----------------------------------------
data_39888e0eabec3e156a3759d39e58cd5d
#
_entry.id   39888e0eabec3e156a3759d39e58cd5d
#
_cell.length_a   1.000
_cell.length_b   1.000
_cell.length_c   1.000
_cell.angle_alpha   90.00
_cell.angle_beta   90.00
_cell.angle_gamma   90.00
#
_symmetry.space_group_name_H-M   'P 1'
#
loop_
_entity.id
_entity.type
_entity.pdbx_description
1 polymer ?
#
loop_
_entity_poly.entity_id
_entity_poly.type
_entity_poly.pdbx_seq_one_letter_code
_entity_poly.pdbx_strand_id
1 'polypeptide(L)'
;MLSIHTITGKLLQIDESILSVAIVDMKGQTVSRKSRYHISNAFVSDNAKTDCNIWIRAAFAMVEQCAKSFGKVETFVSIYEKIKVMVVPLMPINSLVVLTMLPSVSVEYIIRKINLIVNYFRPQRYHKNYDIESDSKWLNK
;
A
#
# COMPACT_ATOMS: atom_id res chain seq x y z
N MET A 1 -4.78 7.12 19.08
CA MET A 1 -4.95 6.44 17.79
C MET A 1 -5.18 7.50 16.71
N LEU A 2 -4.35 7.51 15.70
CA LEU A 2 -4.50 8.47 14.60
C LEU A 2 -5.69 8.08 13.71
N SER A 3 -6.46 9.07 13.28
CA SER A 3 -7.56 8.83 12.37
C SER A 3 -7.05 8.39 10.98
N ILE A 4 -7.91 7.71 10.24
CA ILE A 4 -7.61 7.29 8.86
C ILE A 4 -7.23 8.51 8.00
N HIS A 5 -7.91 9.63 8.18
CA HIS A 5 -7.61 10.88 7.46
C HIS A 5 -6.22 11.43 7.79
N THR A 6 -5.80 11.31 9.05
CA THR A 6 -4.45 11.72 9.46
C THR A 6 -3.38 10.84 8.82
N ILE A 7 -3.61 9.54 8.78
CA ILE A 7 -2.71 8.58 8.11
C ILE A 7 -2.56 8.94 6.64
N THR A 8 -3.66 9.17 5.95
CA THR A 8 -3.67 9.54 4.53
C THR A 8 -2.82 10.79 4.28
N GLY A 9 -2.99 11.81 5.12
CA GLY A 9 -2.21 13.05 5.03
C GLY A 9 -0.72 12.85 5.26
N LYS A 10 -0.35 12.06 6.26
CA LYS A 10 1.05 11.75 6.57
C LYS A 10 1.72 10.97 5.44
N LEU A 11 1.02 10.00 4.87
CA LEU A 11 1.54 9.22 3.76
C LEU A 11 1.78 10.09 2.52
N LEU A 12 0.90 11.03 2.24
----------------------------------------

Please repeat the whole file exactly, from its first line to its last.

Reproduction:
data_39888e0eabec3e156a3759d39e58cd5d
#
_entry.id   39888e0eabec3e156a3759d39e58cd5d
#
_cell.length_a   1.000
_cell.length_b   1.000
_cell.length_c   1.000
_cell.angle_alpha   90.00
_cell.angle_beta   90.00
_cell.angle_gamma   90.00
#
_symmetry.space_group_name_H-M   'P 1'
#
loop_
_entity.id
_entity.type
_entity.pdbx_description
1 polymer ?
#
loop_
_entity_poly.entity_id
_entity_poly.type
_entity_poly.pdbx_seq_one_letter_code
_entity_poly.pdbx_strand_id
1 'polypeptide(L)'
;MLSIHTITGKLLQIDESILSVAIVDMKGQTVSRKSRYHISNAFVSDNAKTDCNIWIRAAFAMVEQCAKSFGKVETFVSIYEKIKVMVVPLMPINSLVVLTMLPSVSVEYIIRKINLIVNYFRPQRYHKNYDIESDSKWLNK
;
A
#
# COMPACT_ATOMS: atom_id res chain seq x y z
N MET A 1 -4.78 7.12 19.08
CA MET A 1 -4.95 6.44 17.79
C MET A 1 -5.18 7.50 16.71
N LEU A 2 -4.35 7.51 15.70
CA LEU A 2 -4.50 8.47 14.60
C LEU A 2 -5.69 8.08 13.71
N SER A 3 -6.46 9.07 13.28
CA SER A 3 -7.56 8.83 12.37
C SER A 3 -7.05 8.39 10.98
N ILE A 4 -7.91 7.71 10.24
CA ILE A 4 -7.61 7.29 8.86
C ILE A 4 -7.23 8.51 8.00
N HIS A 5 -7.91 9.63 8.18
CA HIS A 5 -7.61 10.88 7.46
C HIS A 5 -6.22 11.43 7.79
N THR A 6 -5.80 11.31 9.05
CA THR A 6 -4.45 11.72 9.46
C THR A 6 -3.38 10.84 8.82
N ILE A 7 -3.61 9.54 8.78
CA ILE A 7 -2.71 8.58 8.11
C ILE A 7 -2.56 8.94 6.64
N THR A 8 -3.66 9.17 5.95
CA THR A 8 -3.67 9.54 4.53
C THR A 8 -2.82 10.79 4.28
N GLY A 9 -2.99 11.81 5.12
CA GLY A 9 -2.21 13.05 5.03
C GLY A 9 -0.72 12.85 5.26
N LYS A 10 -0.35 12.06 6.26
CA LYS A 10 1.05 11.75 6.57
C LYS A 10 1.72 10.97 5.44
N LEU A 11 1.02 10.00 4.87
CA LEU A 11 1.54 9.22 3.76
C LEU A 11 1.78 10.09 2.52
N LEU A 12 0.90 11.03 2.24